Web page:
An Interview with artist Margot Gunta Delhomme
People travel for many different reasons. This past weekend, I traveled to Paris for the sole purpose of meeting with one of my favourite artists, Margot Gunta Delhomme. Margot was at Art Shopping Paris (May 25-27, 2018) expo at the Carrousel du Louvre presenting her work.
Not only was I able to admire her unique and beautiful pieces of art but I also had the privilege to interview Margot who grew up in Latvia. I met this artist a few years ago in Provence. She was just at the beginning of her career. What drew me to her collage portraits, was her use of vivid colour and how alive with emotion they were. Aside from her lovely work, I also admire her very real talent and her drive to work and create.
Q: When did you know you wanted to become an artist?
Becoming an artist was my childhood dream … eventually forgotten, instead I focused on beauty and professional make up, body painting. I even got a few prizes in international contests. Recently, once I turned 40 I returned to my childhood dream. It was now or never. I went back to school to study graphic design. At the beginning, my focus was on artistic technique.
Q: Why did you choose collage as your preferred expression in art?
During my first year as an artist, I tried a lot of techniques including my first collage portrait using mosaic technique from old ripped magazines. Even though it was my very first time, I felt incredibly comfortable with the exercise … As if I had had always known how to do it, without being aware of it. This first portrait of my son, evoked a lot of powerful emotions for me. One day, my mother-in-law who is an artist herself, came over for dinner and when she saw this piece, she also found it very moving. She was getting ready for an exhibition of her sculptures made from old metal tools, and she suggested I join her. I was completely unprepared for that. I had a month to create six more portraits of my son.
Q: Describe your work process for a collage piece?
Typically, for a portrait, I first draw on paper or canvas, (I prefer canvas). Then I rip pages from magazines and sort them by colour. I have a lot of magazines in my workshop and it is quite messy. I start the process with the background, sometimes I paint it, sometimes I use collage. The very first thing I do on a portrait is the eyes, as it does give life to the portrait instantly. As a result, my communication with the artwork begins at this moment. I then continue with the face, and finish with the hair (if any).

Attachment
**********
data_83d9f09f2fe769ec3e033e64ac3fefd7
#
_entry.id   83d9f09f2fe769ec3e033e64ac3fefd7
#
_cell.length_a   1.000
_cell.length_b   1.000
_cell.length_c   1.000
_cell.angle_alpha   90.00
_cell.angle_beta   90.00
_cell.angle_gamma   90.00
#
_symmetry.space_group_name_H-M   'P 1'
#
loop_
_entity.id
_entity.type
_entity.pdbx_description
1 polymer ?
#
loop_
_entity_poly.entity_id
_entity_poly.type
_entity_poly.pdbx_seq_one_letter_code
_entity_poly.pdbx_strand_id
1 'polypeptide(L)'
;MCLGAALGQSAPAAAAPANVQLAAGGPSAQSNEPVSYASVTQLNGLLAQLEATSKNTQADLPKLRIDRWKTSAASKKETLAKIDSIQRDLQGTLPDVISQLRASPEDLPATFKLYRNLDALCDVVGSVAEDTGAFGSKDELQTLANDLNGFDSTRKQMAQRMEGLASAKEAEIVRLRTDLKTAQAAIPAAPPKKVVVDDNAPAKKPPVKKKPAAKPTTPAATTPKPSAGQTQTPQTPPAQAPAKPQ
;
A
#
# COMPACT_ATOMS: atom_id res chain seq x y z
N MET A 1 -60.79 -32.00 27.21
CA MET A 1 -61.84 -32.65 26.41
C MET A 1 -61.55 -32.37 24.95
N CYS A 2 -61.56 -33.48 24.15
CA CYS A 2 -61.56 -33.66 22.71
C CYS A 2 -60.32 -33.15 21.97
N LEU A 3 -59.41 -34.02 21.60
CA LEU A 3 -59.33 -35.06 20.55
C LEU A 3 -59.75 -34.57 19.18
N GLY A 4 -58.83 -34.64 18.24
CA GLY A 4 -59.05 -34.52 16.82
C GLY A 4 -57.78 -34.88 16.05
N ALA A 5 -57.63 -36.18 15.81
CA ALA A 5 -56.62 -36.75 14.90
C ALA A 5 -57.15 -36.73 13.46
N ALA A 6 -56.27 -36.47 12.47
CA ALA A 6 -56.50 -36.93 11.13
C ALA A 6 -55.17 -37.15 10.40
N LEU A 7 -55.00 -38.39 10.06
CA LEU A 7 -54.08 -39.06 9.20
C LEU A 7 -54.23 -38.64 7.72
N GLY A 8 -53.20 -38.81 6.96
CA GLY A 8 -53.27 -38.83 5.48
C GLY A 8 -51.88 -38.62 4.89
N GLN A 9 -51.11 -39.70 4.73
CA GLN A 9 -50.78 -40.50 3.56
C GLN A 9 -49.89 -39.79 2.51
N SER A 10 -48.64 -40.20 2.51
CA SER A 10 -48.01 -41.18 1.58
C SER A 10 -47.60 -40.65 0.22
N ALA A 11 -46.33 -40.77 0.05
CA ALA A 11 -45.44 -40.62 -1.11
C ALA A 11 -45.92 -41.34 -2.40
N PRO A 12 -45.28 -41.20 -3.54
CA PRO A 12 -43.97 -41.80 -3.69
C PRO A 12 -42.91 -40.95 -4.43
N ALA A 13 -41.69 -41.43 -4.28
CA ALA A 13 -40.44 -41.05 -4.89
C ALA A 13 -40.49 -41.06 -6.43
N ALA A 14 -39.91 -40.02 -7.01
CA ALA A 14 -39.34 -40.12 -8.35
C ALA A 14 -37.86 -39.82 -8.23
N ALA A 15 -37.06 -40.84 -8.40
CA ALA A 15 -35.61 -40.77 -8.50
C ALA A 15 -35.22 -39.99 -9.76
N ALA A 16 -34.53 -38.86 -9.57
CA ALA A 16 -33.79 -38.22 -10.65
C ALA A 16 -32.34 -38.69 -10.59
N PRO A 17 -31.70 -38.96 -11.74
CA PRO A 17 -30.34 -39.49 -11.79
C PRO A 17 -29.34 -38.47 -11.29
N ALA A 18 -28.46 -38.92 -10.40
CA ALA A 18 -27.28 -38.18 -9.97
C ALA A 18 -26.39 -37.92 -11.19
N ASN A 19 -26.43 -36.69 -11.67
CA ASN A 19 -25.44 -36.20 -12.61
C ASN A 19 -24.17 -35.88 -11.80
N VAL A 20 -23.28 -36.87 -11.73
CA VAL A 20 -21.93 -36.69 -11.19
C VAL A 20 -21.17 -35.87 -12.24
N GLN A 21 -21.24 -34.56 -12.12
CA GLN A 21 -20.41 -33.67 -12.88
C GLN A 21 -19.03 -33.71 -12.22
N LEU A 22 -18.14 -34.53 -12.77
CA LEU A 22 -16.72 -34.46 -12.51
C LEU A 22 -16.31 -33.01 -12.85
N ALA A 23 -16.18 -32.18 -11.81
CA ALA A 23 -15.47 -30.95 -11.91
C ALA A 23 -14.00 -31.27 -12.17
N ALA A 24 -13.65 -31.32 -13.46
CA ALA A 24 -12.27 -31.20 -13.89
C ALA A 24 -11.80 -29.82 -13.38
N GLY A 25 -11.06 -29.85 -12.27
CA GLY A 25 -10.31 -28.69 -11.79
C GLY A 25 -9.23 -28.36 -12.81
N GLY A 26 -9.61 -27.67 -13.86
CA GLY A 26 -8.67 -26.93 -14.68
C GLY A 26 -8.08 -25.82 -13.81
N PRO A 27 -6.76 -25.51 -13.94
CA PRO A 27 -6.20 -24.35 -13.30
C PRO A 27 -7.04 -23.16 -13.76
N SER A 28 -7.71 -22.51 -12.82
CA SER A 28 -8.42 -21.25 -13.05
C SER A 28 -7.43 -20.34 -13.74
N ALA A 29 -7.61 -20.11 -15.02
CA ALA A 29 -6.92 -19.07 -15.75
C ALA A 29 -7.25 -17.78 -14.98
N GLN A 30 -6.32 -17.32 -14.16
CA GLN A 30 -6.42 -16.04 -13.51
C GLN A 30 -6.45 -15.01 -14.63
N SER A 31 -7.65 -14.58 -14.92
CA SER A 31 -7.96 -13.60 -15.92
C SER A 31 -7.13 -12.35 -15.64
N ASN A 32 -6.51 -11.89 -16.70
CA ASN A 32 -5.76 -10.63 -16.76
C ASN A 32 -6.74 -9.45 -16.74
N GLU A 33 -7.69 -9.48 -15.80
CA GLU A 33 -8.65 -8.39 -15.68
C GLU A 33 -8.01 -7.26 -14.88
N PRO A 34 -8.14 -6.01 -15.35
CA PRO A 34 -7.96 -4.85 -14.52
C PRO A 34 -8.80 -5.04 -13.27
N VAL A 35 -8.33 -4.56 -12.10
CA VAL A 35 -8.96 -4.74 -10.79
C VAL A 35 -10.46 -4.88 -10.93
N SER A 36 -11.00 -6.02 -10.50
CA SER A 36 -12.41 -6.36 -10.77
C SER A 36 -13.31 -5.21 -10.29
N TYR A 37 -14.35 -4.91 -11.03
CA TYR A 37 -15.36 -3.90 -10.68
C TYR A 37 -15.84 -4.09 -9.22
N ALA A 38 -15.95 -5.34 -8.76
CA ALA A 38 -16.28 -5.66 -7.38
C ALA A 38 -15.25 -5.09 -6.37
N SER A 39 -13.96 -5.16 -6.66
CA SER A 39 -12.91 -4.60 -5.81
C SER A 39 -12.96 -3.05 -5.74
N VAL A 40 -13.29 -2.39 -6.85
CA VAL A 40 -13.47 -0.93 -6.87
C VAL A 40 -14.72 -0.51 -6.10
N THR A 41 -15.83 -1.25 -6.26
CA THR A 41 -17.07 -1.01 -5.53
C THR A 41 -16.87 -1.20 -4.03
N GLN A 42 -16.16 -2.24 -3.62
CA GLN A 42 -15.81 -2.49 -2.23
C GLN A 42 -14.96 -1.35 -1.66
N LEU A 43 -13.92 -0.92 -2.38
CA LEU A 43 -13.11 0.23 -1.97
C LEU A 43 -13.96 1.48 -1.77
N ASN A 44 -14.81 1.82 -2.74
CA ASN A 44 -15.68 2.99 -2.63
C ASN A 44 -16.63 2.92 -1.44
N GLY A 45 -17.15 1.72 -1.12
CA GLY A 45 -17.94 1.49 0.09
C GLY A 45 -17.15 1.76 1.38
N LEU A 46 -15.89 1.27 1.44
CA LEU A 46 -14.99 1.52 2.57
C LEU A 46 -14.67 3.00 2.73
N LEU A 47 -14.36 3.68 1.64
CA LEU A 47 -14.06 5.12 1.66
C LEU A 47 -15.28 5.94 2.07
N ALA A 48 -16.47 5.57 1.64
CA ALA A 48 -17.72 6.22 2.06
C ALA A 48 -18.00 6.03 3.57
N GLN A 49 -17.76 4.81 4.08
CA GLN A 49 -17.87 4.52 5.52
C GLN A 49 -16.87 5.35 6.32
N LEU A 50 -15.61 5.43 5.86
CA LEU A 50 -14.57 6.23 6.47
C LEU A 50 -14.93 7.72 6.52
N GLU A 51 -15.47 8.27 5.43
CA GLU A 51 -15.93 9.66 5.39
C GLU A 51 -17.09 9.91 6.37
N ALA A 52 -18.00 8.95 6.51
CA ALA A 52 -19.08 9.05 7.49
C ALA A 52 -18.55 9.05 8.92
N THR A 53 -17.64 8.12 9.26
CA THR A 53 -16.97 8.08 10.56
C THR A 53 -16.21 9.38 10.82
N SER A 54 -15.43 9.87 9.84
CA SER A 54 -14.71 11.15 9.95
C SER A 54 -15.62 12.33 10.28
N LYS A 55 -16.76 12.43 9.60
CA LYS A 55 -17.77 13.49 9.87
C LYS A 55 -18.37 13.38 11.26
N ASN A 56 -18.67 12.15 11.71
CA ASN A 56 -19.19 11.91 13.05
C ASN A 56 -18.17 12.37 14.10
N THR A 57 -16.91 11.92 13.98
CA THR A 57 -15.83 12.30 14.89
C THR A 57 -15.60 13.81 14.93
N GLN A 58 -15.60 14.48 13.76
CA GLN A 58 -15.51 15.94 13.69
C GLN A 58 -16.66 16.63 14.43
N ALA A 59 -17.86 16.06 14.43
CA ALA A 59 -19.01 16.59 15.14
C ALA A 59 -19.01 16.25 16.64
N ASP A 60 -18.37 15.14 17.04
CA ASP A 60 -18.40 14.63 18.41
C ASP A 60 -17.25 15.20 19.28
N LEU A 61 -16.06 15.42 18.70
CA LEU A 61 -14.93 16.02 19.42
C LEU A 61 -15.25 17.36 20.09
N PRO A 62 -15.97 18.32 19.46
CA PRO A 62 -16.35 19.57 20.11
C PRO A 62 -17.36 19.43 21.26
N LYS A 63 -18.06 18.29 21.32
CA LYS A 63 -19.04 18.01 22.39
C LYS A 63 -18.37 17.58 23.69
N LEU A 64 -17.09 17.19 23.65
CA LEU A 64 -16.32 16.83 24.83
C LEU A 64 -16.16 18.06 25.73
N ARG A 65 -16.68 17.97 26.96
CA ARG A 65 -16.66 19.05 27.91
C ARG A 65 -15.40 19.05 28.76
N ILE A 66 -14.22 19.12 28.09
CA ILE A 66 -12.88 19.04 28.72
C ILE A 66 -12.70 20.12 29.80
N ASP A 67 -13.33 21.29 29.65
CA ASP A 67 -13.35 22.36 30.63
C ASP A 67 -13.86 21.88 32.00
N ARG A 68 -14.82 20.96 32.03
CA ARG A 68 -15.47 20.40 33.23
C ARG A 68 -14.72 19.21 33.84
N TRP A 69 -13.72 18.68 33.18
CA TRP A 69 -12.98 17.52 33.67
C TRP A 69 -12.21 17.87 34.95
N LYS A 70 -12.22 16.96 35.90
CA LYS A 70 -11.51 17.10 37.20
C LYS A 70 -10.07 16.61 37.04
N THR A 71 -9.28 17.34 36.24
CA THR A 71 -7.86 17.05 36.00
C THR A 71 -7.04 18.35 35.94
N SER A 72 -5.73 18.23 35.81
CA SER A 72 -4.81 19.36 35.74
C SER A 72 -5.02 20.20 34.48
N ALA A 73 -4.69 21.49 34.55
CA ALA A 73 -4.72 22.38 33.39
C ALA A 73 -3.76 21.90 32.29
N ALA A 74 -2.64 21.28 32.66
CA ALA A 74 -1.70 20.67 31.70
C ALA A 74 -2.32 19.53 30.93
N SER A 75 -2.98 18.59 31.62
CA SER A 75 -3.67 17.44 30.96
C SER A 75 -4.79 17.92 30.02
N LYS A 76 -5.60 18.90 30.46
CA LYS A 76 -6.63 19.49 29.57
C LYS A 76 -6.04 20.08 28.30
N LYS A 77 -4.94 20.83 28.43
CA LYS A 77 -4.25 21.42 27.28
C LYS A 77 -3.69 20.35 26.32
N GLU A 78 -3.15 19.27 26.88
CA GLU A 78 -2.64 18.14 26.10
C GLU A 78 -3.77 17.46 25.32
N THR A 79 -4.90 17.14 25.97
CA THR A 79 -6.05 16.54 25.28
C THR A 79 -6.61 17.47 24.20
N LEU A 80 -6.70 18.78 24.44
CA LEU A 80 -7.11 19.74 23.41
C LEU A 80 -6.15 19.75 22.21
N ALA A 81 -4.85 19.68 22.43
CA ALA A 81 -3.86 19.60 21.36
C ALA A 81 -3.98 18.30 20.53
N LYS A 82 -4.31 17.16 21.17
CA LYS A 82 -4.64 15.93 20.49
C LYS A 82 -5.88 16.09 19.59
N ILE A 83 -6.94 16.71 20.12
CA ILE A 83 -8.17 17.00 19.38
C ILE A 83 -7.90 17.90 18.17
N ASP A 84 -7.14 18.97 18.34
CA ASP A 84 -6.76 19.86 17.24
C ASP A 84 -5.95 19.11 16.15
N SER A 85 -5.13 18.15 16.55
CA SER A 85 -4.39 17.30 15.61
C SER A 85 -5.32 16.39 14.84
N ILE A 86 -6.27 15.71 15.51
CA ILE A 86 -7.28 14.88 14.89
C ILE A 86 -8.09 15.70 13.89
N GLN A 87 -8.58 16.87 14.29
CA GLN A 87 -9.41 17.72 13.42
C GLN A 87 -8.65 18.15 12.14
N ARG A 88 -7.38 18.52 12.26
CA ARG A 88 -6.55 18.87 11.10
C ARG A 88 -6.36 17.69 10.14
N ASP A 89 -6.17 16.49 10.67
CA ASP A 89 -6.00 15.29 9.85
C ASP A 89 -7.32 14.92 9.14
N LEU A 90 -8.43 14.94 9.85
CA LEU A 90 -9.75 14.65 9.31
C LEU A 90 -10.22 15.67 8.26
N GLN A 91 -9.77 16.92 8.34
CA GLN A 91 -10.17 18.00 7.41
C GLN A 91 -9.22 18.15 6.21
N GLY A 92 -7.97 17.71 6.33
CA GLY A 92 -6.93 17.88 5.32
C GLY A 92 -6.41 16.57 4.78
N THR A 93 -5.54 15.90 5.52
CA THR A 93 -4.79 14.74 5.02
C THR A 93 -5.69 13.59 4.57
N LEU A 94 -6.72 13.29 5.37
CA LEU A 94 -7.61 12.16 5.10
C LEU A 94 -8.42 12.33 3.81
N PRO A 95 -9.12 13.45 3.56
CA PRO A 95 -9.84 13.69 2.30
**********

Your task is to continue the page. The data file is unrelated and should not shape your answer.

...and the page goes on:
Q: You mostly create portraits. What fascinates you so about the human face?
The reason for my love of portraits is simple : I love people and faces, my challenge is to communicate emotions. And that’s why eyes are key.
Q: Which artists inspire you?
In my childhood, the artist I felt the strongest connection to, was Auseklis Baukšķenieks (1910–2007), a Latvian painter. I had a book with photos of his art, which I loved to look at. This artist’s works have a unique style, a combination of naïve art and surrealism.
And Picasso, of course. When I was studying in Paris, I often visited the Picasso Museum. I learned to understand his art. One Picasso quote is engraved in my memory forever: “Every child is an artist. The problem is to remain an artist once we grow up.” I’m still trying to remain an artist despite being an adult.
I also want to mention René Magritte with his surreal works. I feel very close to his universe.
Q: What projects are you working on right now?
My next two projects are:
(1) Revisiting major art pieces, I just did The Mona Lisa, The Venus by Botticelli and The Orphan Girl by Delacroix. By doing so I learn from major artists, and it is quite challenging. It is difficult to make small details in a collage.
I also do collages of famous singers: Freddy Mercury, Jim Morrison, Amy Winehouse (in progress) and so on. I want to have a collection of all my favourites singers.
(2) And my latest project is a big format canvas that will be exhibited in the streets of Carpentras in the south of France in July and August for the Papillons Festival.
Q: What is the most indispensable item in your studio?
The most important things for me when I work are a quiet room where I can be alone, listening to the music of the singer I am doing the portrait of (if applicable), scissors, glue … and a cup of coffee on hand.
Q: If you could own any piece of art in the world, what would it be and why?
That would be a Matisse portrait (Henri Matisse, Large Odalisque in Striped Pantaloons ”1925, lithograph) of a nude woman which I would love to have in my bedroom. Reaching this level of artistic expression is my ultimate goal. It was in 1906 when Matisse discovered the process of lithography. The lithographic pencil reflects the softness of the different materials: velvet, silk and skin.
Q: This weekend, you are showing your art at an expo only a few steps away from the Louvre. How exciting is that?
I am of course very excited to exhibit in such a prestigious place. Imagine my version of The Mona Lisa will be displayed a few meters away from the original. Being surrounded by the works of major artist does make it very special.
Q: What is your advice for artists who are just starting out?
My advice would be to follow your intuition and not to listen to destructive and negative critiques. Try, explore, experiment, play, be curious.
To see more of this artist’s work, follow Margot Gunta Delhomme on any of these: